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The danger of leaving weather forecasting to artificial intelligence


Humans have tried To anticipate the vagaries of climate for thousands of years, using early lore – a “red sky at night” is an optimistic nod to weather-weary sailors that actually correlates with dry air and high pressure over an area – as well as observations from rooftops, hand-drawn maps and basic local rules. This evidence for future weather predictions was based on years of observation and experience.

Then, in the 1950s, a group of mathematicians, meteorologists, and computer scientists — led by John von Neumann, the famous mathematician who had helped with the Manhattan Project years earlier, and Jules Charney, an atmospheric physicist often considered the father of dynamic meteorology I tested the first computerized automated prediction.

Charney, with a team of five meteorologists, divided the United States (by today’s standards) into relatively large pieces, each over 700 kilometers in size. By running a basic algorithm that took the real-time pressure field in each separate unit and projected it forward throughout the day, the team created four 24-hour weather forecasts covering the entire country. It took 33 days and a full night to complete the forecast. Although the results are far from perfect, they were encouraging enough to revolutionize weather forecasting, and move the field toward computer-based modeling.

Over the following decades, billions of dollars in investments and the development of faster and smaller computers led to an increase in predictive power. Models are now able to explain the dynamics of atmospheric chunks of up to 3 km in size, and since 1960 these models have been able to include more accurate data sent from weather satellites.

In 2016 and 2018, the GOES-16 and -17 satellites were launched into orbit, providing a range of improvements, including high-resolution imagery and lightning identification. The most popular digital models, the US-based Global Forecasting System (GFS) and the European Center for Medium-Range Weather Forecasts (ECMWF), have released significant upgrades this year, and new products and models are being developed at a clip faster than ever before. With the touch of a finger, we can access amazingly accurate weather forecasts for our exact location on the Earth’s surface.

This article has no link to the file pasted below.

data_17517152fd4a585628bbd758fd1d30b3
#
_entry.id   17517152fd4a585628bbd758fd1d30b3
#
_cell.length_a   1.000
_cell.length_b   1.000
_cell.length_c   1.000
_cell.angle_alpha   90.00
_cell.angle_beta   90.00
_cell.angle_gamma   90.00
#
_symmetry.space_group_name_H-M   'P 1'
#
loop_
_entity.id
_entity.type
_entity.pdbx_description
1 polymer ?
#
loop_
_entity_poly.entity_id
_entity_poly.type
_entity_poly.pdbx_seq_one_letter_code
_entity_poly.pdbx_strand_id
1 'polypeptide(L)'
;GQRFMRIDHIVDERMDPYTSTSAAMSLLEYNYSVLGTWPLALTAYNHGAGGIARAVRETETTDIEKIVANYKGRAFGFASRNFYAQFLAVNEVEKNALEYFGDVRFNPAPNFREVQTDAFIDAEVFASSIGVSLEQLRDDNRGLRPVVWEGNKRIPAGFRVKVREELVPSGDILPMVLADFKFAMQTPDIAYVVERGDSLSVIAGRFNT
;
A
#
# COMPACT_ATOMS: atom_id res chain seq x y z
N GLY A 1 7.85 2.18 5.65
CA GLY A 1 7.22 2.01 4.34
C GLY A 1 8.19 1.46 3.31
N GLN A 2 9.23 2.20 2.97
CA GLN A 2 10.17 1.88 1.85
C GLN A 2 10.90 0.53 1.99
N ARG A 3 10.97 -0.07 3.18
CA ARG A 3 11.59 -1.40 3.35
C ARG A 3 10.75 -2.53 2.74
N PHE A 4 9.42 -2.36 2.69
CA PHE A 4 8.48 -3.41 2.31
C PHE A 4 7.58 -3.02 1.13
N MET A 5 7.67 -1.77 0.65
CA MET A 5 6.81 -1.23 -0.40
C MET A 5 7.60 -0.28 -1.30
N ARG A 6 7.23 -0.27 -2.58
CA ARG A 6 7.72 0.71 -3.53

Today’s lightning-fast forecasts, the product of advanced algorithms and global data collection, are one step closer to full automation. But it’s not perfect yet. Despite expensive models, an advanced array of satellites, and huge computers, human forecasters have their own unique set of tools. Experience—their ability to observe and plot connections where algorithms can’t—gives these forecasters an edge that continues to outperform flashy weather machines in the most dangerous situations.

Although it is very useful With the big-picture prediction, the models aren’t sensitive to, for example, a small upwelling in one small quarter of the land indicating a stream is forming, according to Andrew Devanas, an operational forecast expert at the Office of the National Weather Service in Key West, Florida. Devanas live near one of the world’s most active areas for waterpipes, sea hurricanes that can damage ships passing through the #Florida Strait and even ashore.

The same limitation hampers predictions of thunderstorms, heavy rain, and tornadoes, such as the one that swept across the Midwest in early December, killing more than 60 people. But when hurricanes occur on Earth, forecasters can often detect them by looking for their signature on radar; Water pipes are much smaller and often lack this signal. In a tropical environment like the Florida Keys, the weather doesn’t change much from day to day, so Devanas and his colleagues had to manually look at differences in the atmosphere, such as wind speed and available humidity — differences that algorithms don’t always keep in mind — to see if there were Any correlation between certain factors and the increased risk of water pipes occurrence. They compared these observations to a typical probability index indicating whether water mains are likely and found that with the right combination of atmospheric measurements, the human prediction “outperformed” the model on every waterpipe prediction measure.

Similarly, research published by NOAA Weather Forecasting Service Director David Novak and colleagues shows that while human forecasters may not be able to “beat” models on your typical sunny day and mild weather, they can still provide more accurate predictions than algorithm-grinding machines in bad weather. Over the two decades of information Novak’s team studied, humans have been 20 to 40 percent more accurate in forecasting near-future precipitation than the Global Forecasting System (GFS) and the North American Medium Range Forecasting System (NAM), the most widely used national models. . Humans also made statistically significant improvements to temperature prediction over the guidelines of both models. “Often we find that it’s in larger events that is when forecasters can make some value-added improvement over automated guidance,” Novak says.

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